Tag Archives: procrastinating

Income Tax Prep Without Procrastination

Do you dread getting ready for taxes? If you have a paper clutter nightmare to address in order

Don’t let paper clutter keep you from getting your taxes done!

to gather together the papers you need to complete your taxes, the task of getting ready for taxes can feel very heavy. For those of you with ADHD, it ranks right up there as not only a very heavy task, because keeping your papers organized is not your strong suit, but also as a VERY boring task. If you fear of the IRS or find the task anxiety provoking and too complex to face, this time of year is also much dreaded.

Procrastinating tax prep is very common. If you identify with scenarios above, I highly recommend you invest in support to get the task done. It will be money well spent!

Support can be asking a friend or family member to be with you while you gather your papers together. Or, it can be hiring a professional organizer to help you complete the task. An organizer will get the job done about four times faster than you could do it yourself. Plus, being in the presence of the organizer, a productivity and paper-sorting expert, will make the job seem far less daunting.

With the support of a knowledgeable, caring person you will find it much easier to manage feelings of overwhelm, anxiety, embarrassment or shame, common feelings that emerge at a time like this. The whole process becomes more of a social event than a dreaded task.

I help one of my ADHD clients find and organize the papers she needs to submit to her accountant every year. We’ve been doing it for 10 years or more. Together it only takes about 30 minutes at most to gather all the information she needs. She is then ready to submit her information to her accountant or knows exactly what to do to acquire any remaining documentation. If we didn’t tackle her taxes together she could easily procrastinate doing the chore right up to the deadline.

If taxes are your nemesis, a task associated with high anxiety, embarrassment or shame, get help! Gift yourself with the peace of mind that comes from getting that important yet dreaded task done. 

SPECIAL OFFER!!! Contact me at 804-730-4991 by April 15 to receive 25% off the cost of two hours of hands-on paper clutter clearing and organizing to get ready for taxes.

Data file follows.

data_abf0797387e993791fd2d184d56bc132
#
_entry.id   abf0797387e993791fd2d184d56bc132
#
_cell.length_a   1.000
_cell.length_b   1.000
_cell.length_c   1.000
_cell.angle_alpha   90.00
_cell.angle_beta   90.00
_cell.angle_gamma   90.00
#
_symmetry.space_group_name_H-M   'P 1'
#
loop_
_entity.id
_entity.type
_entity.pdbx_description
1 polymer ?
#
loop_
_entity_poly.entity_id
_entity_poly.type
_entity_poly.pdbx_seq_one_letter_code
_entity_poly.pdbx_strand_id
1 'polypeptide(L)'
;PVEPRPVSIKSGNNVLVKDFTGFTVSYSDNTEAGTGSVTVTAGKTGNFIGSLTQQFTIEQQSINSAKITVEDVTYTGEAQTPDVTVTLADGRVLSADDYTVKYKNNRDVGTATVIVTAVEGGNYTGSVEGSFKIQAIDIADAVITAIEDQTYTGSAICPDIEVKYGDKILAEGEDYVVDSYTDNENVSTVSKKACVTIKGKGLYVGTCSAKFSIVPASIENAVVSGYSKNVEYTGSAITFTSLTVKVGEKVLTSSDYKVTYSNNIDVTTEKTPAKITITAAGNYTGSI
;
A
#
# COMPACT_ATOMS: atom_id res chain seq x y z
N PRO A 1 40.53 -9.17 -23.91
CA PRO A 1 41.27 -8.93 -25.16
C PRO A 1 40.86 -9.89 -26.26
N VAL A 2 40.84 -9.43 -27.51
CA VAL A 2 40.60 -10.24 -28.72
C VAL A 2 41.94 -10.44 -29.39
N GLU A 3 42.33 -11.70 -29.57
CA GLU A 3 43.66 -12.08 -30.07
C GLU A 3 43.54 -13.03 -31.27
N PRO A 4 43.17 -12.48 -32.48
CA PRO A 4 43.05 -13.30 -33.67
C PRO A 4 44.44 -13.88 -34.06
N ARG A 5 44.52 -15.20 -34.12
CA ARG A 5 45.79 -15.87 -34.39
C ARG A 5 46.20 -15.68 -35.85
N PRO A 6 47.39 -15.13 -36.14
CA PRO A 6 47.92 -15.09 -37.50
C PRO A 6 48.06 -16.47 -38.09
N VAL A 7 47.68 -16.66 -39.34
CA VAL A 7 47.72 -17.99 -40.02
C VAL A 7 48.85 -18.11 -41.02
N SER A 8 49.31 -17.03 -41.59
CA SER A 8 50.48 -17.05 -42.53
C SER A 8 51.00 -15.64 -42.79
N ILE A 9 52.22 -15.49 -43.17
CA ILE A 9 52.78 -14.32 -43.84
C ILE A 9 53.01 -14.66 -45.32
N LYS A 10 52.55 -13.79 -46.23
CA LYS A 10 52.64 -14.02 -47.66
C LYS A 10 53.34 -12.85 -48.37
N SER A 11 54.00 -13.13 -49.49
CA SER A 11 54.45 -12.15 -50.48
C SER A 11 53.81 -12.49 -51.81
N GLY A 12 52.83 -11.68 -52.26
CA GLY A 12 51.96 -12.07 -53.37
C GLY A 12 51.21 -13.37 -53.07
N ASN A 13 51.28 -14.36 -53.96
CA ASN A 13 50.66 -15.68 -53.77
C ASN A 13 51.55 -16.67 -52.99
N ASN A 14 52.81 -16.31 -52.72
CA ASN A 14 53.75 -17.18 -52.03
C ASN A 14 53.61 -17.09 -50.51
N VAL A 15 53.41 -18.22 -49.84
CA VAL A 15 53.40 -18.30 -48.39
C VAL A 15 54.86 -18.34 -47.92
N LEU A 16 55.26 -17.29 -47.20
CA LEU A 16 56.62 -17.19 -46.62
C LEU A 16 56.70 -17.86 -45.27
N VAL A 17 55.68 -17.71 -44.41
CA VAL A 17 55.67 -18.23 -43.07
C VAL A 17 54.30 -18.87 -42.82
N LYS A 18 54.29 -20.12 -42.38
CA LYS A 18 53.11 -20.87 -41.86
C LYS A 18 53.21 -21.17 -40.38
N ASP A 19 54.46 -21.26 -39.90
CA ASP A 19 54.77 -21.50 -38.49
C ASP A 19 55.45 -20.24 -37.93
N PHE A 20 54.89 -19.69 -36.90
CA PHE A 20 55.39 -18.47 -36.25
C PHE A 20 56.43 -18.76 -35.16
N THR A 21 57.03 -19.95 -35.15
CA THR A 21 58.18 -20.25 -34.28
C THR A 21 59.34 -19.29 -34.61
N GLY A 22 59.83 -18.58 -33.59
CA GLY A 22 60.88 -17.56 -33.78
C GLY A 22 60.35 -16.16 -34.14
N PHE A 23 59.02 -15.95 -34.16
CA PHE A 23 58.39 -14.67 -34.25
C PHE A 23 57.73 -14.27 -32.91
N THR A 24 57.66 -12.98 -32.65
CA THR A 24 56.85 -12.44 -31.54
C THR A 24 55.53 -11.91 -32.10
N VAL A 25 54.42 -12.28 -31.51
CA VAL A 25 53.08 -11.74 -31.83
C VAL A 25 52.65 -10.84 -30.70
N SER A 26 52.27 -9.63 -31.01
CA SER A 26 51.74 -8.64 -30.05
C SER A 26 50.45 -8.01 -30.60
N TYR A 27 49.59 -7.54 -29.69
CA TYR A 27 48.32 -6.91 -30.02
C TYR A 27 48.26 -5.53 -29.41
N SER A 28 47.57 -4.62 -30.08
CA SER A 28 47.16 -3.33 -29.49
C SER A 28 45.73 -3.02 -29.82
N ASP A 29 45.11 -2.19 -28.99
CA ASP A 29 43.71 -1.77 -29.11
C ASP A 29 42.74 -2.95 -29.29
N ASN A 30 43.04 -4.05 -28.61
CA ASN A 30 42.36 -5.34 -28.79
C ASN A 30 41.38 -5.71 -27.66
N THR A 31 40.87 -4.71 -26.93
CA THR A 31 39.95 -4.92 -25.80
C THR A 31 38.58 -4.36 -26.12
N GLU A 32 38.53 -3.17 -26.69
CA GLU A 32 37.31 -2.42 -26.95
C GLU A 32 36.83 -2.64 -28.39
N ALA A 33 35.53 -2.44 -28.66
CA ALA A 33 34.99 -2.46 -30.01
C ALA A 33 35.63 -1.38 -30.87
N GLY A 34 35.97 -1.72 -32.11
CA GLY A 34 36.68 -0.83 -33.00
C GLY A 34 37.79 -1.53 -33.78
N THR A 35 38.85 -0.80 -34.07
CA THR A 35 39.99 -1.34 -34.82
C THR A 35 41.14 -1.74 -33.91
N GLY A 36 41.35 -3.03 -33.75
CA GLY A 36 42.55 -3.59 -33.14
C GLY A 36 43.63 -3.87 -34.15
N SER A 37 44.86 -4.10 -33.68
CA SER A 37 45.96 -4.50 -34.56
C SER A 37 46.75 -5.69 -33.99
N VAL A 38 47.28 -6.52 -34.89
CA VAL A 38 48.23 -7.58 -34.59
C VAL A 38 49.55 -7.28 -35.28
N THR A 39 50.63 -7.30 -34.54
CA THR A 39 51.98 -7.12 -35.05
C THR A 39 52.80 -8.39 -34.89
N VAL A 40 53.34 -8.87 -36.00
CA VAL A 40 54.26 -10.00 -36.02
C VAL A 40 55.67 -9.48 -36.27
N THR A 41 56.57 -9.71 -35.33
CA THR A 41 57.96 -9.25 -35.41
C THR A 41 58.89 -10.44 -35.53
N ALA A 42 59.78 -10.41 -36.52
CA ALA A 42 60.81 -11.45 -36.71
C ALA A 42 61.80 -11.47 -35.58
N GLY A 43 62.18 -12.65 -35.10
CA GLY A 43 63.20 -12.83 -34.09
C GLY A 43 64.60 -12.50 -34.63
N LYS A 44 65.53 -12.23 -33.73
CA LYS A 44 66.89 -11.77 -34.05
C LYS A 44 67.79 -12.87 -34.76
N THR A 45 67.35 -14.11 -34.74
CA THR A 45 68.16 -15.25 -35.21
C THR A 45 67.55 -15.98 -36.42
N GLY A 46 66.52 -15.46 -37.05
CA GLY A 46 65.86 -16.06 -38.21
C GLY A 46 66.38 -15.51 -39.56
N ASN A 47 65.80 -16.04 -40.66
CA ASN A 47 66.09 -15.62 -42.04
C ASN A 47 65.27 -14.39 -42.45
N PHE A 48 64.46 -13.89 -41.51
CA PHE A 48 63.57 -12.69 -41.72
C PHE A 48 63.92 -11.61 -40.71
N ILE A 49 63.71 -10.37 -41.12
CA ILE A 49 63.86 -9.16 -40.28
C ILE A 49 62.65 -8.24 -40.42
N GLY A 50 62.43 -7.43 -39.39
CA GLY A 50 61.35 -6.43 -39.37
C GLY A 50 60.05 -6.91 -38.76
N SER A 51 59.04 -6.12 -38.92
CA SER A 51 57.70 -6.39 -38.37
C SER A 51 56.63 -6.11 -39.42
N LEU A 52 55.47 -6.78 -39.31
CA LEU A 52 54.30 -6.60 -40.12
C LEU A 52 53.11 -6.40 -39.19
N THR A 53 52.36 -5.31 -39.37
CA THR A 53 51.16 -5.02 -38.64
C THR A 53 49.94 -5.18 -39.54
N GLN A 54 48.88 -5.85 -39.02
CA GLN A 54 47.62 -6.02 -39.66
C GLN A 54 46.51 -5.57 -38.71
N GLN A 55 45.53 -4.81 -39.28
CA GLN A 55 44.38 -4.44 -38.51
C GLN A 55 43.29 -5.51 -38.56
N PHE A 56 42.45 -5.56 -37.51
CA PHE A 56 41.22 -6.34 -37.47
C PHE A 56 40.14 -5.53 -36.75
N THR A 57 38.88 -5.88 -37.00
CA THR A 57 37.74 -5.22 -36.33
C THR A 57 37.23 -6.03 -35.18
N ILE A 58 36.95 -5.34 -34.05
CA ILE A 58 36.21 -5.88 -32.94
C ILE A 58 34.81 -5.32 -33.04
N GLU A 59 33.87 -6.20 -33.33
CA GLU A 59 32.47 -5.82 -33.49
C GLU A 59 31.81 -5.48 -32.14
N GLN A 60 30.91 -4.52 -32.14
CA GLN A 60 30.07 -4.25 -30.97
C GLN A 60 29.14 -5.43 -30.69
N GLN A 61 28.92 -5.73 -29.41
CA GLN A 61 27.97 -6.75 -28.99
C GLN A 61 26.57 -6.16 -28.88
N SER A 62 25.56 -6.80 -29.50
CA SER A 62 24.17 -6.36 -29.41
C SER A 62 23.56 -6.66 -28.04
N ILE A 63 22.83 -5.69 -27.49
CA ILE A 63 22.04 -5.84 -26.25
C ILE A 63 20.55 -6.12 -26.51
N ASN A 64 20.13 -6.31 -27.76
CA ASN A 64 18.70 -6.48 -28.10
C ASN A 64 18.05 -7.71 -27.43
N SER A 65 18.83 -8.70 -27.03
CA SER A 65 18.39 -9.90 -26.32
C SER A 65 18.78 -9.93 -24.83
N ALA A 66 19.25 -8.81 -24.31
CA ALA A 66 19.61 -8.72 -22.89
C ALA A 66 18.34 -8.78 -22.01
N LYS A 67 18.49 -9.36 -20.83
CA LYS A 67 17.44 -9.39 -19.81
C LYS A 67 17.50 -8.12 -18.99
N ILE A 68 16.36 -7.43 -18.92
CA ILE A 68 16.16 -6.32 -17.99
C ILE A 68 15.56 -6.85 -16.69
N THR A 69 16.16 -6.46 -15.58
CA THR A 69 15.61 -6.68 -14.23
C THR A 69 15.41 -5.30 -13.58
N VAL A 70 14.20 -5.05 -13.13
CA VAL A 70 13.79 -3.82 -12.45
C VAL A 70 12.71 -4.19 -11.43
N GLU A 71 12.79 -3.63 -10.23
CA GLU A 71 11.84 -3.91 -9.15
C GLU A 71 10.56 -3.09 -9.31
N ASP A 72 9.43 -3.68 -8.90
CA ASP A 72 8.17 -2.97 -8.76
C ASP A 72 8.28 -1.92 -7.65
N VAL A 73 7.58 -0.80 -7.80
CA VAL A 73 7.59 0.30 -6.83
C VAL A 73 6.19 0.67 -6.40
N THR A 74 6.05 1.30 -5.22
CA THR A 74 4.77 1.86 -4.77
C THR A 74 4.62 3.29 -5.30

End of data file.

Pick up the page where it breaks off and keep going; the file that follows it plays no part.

Change Your Thoughts, Procrastinate Less

Procrastination is a choice fueled by convincing thoughts. I became fully aware of this recently

When a task seems too big, take your focus off the forest and start with a tree!

When a task seems too big, take your focus off the forest and start with a tree!

when a coaching client told me that in her effort to procrastinate less she’d begun to watch her thoughts prior to procrastinating. 

As expected, certain thoughts showed up time and time again. Her thought repertoire included: I’m too tired; it will take too long to do; I don’t know how to do this; I don’t want to waste time trying to figure out how to do this; it’s too big; and I probably won’t finish it anyway. Sound familiar? 

Did you notice the energy of those words? Primarily negative and energy draining. Of course you are going to procrastinate if limiting thoughts and beliefs predominate! Negative thoughts breed stagnation.

Becoming aware of your procrastination thoughts is the first step to reducing procrastination. What are your procrastination thoughts? Once you recognize the thoughts that lead to procrastination, you can counter those negative thoughts with a dose of reality and with positive thoughts that encourage taking action. Following are some examples.

Countering Procrastination Thoughts

“I’m too tired.”

Dose of reality: Who hasn’t used this thought to put off sorting mail, starting a new project, etc.! The truth is that intentionally taking action to accomplish any task can give you energy. When you are not taking action, your energy stagnates. When you step into action, you break the stagnation and free energy that is available is then available to you.

More helpful thoughts: “Am I really tired or am I procrastinating?” “I can always take one step.”

“I don’t know how to do this.”

Dose of reality: It’s amazing how long this thought will keep people stuck. You may not know how to do the task, but I’ll bet you know someone who does know how to do it. Or, you probably are capable of seeking out resources to help you accomplish the task. What if you ignored that shut down message and spent a few minutes considering what needs to be done? Perhaps you might even be able to figure it out on your own. 

More helpful thoughts: “I may not know how to do it, but I can ask for help.” “ I have been successful figuring things out in the past. I can do it now.”

“It’s too big.”

Dose of reality: This statement reflects shut down due to overwhelm. Some people can only see the forest, not the trees. The forest is daunting. A single tree is manageable. Any task can be broken down into small steps if you take your eyes off the forest and look at the trees that make up the forest. If you take a tree (small step) at a time, you can get a big task done. Some tasks really are to big to tackle on your own. That’s when it’s time to ask for help.

More helpful thoughts: “This task is too big to do all at once. I can do it one step at a time.” “I can do this task with help from _____________ .

Watch your thoughts! Notice which thoughts keep you procrastinating. Look for and use new positive thoughts to motivate you to get unstuck and moving in the direction you want to go. As you procrastinate less often, you’ll feel the weight of procrastinated tasks lift, you’ll be more productive, and your self-esteem will grow.